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  5. "Elles donnent la date et l'h…

"Elles donnent la date et l'heure."

Translation:They are giving the date and the time.

February 17, 2013



they give the date and hour should be correct too


When you encounter problems like this, please report them. I also got dinged on this because of duolingos infamous nitpicking roulette.


Um, how does 'elles donnent' sound different from 'elle donne'?


How do you differentiate?


In real life? Context. And sometimes (when the verb starts with a vowel), there's a liaison to help. Elles arrivent ("elle-z-arrive"). With a lot of irregular verbs, the verb will tell you that it's plural. Elles sont, elles peuvent, etc. However, with many verbs, in many Duolingo exercises, it's impossible to differentiate between elle/elles and il/ils.


I entered "elle donne" and it was accepted. Maybe the answer was changed since you took this exercise.


Well it also depends which type of exercise you get. You must have just got the audio but I had the text and had to write the english translation so I couldn't get away with that.


Where is the "me" is the sentence?


That's what I want to know too. I don't see me


There isn't a 'me' in the translation? :/


why? there is no me, à moi in the French phrase!


In French, when spoken, how on earth can you tell if it is plural or not? I seriously cant figure that out ! the plural elles donnent sounds exactly like the singular! doesn't it?


In general, many singular/plural pronoun-and-verb combos sound identical. There is no phonetic difference between "elles donnent" and "elle donne" (or elles portent and elle porte, elles mangent and elle mange). However, when the verb starts with a vowel, there is a liaison that will tell you it's plural. "Elles arrivent" sounds like "elle-zarrive," while "elle arrive" sounds like "elle arrive," and "elles aiment" sounds like "elle-zaime," while "elle aime" sounds like "elle aime." Sometimes there are other clues, like when you hear "leur/leurs" instead of "son/sa/ses." Elles mangent leur gâteau. They eat their cake. Elle mange son gâteau. She eats her cake. Usually, in the real world, it's relatively clear from context.. .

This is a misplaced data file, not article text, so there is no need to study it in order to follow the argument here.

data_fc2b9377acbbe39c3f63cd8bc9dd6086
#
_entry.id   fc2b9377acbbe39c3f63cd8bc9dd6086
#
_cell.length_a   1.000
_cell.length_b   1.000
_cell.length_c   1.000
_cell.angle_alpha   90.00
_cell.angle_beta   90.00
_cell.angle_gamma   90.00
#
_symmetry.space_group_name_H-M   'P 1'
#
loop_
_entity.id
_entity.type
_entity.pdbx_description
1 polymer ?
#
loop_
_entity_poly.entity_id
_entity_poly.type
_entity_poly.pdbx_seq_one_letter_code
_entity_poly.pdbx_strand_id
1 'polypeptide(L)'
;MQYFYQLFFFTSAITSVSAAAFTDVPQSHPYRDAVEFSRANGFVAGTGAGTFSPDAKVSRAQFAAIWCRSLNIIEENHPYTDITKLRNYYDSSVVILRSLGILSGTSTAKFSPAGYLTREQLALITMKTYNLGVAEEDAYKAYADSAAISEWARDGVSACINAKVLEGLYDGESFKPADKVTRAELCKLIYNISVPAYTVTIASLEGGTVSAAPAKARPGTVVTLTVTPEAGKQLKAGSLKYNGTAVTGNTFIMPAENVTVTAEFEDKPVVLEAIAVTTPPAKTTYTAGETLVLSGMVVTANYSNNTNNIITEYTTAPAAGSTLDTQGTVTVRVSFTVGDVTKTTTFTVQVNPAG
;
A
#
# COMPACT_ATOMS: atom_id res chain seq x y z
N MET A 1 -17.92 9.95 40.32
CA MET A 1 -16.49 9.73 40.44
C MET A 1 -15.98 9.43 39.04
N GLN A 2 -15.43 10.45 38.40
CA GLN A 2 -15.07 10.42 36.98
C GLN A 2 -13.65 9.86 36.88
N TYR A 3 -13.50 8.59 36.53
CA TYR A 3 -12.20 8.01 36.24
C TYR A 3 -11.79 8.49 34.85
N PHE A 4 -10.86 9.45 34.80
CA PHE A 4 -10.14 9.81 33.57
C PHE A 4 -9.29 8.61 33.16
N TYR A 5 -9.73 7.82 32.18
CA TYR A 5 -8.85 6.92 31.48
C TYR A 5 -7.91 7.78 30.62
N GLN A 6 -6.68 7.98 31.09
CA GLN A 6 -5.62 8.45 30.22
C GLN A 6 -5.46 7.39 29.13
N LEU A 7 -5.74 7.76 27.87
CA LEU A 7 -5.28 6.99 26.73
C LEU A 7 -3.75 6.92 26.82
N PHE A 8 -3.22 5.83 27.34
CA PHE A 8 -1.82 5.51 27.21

Does it really mean 'name/fix/disclose'? Otherwise, a sentence with 'give date' would sound rather unnatural I guess.


It may sound unnatural in English. Probably not in French.


Is there a reason saying "day" instead of "date" would be wrong? In english the two are interchangeable, especially in a sentence like this, so even though it's not a literal translation I feel like it should be correct?


OK. I know that it has been a year since you asked, so I apologize. French is a precise language. Day and date are not interchangeable.


am i the only one who dont understand what the sentence actually means? whats the context! they give the date and time? ok, now i get it!!:p


'Leur' and 'l'heure' sound the same to me :(


Why isn't "They are showing the date and the hour" acceptable?


The verb for show is "montrer."

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